OPP data shows twice as many men have died in crashes as women

The OPP has released 10 years worth of data that suggests twice as many men have died in fatal crashes as women on OPP-patroled roads between 2005 and 2014, with young adult men being the hardest hit, according to the police force.

10 years of statistics looks at 3,500 deaths on OPP-patroled roads from 2005 to 2014

The release of 10 years worth of road fatality statistics on roads patrolled by the OPP revealed a total of 696 people died in collisions involving large commercial transport trucks, with 604 of those killed being occupants of the other vehicles involved. (The Canadian Press)

Provincial police say data compiled over the last 10 years suggests men aged 25 to 34 are the most common victims in the fatal collisions they investigate.

OPP say they are releasing the figures in order to shed light on the victims and factors involved in more than 3,500 deaths on provincially patrolled roads between 2005 and 2014.

Young adult males are the hardest hit, police say, with the 10-year data revealing that twice as many males (2,358) have died in collisions as females (1,146).

Men aged 25 to 34 accounted for 397 of the deaths and of those, 310 of them were drivers and 60 were passengers.

Drivers accounted for about 69 per cent of the deaths, while about 23 per cent of those killed were passengers and 7.7 per cent were pedestrians.

Over the 10-year period, 856 people died in crashes in which lack of seat belt use was a factor in their deaths -- 611 of them drivers and 245 passengers.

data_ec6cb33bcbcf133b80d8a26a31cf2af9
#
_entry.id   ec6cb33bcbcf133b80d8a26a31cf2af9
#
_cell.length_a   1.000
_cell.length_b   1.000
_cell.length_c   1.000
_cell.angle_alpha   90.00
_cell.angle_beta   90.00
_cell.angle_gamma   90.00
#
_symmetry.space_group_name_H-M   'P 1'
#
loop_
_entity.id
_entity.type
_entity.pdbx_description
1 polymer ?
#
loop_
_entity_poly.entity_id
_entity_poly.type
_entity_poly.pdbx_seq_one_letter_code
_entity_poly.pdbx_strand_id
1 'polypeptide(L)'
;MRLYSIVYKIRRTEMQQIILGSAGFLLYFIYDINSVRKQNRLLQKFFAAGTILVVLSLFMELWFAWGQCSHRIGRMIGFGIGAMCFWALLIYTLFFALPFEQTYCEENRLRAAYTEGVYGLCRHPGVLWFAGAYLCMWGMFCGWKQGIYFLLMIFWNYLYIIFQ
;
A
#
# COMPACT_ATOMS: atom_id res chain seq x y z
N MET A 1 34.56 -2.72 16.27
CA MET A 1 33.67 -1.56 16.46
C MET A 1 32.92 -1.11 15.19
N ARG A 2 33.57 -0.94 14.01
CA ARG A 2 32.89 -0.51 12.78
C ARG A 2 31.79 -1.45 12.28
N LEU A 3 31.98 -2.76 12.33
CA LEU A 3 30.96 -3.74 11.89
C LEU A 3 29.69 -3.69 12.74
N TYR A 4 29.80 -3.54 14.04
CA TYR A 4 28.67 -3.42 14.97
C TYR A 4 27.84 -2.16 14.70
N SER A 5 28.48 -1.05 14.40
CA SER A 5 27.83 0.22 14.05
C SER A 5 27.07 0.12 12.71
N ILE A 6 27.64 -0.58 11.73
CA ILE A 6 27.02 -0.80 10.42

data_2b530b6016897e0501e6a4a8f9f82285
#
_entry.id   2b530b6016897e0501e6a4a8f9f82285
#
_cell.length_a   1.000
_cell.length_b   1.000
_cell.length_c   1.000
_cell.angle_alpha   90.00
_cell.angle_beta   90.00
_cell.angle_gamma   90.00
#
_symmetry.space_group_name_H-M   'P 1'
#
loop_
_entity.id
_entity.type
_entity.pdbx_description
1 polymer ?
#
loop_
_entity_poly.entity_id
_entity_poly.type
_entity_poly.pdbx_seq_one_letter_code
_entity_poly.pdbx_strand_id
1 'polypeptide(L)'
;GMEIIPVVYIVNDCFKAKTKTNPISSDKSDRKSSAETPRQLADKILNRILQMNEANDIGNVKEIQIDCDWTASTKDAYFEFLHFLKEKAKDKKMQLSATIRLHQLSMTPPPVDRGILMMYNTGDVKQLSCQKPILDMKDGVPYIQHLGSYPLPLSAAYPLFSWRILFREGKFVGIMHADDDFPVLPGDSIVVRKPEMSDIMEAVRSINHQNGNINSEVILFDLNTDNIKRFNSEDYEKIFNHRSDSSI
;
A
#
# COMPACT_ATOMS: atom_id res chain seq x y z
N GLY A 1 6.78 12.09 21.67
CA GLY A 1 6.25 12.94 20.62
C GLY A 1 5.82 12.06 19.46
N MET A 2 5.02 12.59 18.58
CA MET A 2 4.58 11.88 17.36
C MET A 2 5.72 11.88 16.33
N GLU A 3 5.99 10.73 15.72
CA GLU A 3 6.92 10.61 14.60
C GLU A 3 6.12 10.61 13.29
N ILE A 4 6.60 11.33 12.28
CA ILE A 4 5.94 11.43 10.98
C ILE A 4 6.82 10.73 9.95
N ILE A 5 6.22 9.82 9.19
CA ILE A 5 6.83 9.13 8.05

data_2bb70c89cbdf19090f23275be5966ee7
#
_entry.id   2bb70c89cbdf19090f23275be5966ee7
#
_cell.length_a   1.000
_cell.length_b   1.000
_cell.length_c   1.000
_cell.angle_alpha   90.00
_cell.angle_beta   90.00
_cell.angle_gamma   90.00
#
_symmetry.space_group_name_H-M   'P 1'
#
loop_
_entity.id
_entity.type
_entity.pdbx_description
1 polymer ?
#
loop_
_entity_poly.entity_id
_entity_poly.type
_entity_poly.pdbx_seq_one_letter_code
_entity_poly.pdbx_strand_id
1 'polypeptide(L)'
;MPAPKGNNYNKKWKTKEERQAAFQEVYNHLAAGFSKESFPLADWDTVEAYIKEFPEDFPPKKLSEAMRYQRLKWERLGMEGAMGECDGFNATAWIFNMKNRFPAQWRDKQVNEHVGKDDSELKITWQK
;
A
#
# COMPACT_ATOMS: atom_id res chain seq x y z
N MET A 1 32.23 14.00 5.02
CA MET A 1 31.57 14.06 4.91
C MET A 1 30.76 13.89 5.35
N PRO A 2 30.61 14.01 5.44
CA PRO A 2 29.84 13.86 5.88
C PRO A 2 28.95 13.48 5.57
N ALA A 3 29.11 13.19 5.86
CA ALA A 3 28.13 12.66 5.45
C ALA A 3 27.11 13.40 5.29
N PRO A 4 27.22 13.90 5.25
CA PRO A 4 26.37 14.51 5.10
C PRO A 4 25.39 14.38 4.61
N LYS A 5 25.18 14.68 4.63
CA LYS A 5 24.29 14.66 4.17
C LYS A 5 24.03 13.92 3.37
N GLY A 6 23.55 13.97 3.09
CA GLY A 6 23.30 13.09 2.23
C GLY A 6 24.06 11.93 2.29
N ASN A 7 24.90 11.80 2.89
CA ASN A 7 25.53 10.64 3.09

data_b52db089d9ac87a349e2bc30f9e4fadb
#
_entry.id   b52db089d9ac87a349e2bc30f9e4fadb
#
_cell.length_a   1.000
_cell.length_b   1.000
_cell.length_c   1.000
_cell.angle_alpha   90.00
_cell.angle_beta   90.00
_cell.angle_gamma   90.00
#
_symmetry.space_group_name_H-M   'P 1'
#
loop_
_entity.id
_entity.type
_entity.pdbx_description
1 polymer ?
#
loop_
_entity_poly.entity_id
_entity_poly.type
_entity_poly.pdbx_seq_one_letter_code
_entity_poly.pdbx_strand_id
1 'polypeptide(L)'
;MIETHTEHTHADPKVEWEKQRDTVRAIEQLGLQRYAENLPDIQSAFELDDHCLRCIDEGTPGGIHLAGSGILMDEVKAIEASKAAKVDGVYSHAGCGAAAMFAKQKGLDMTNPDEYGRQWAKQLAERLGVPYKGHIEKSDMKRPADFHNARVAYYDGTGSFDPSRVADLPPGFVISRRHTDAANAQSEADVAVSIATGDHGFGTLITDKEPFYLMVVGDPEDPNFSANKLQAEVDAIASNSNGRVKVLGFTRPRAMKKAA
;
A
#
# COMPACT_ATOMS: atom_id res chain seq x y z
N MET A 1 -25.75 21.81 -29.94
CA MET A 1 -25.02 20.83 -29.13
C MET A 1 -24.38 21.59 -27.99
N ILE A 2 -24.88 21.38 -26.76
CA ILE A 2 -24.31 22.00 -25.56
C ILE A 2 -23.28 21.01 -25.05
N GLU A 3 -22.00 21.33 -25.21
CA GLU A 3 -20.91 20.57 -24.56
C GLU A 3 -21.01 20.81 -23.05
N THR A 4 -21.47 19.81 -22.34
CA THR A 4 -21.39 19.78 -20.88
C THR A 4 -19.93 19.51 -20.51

And a total of 696 people died in collisions involving large commercial transport trucks, with 604 of those killed being occupants of the other vehicles involved.

Among the 92 truck drivers who died, 70 of them were reported as not driving properly at the time of the collision.

A total of 279 motorcyclists died during the 10 years, with 190 of them reported as not driving properly at the time.

Deputy Commissioner Brad Blair says people should think about the "big picture" when someone dies in a road crash, such as the cost of pain, grief and suffering on the surviving families, as well as the emotional trauma experienced by police officers and other emergency responders.

"By personifying our collision data, the public can better grasp the magnitude of loss and the impact poor driving behaviour has had on thousands of lives in Ontario these past 10 years," said Blair.

"A fatal road crash happens in a split second, but its consequences are far reaching and last for months, years and for
some surviving family members, the rest of their lives."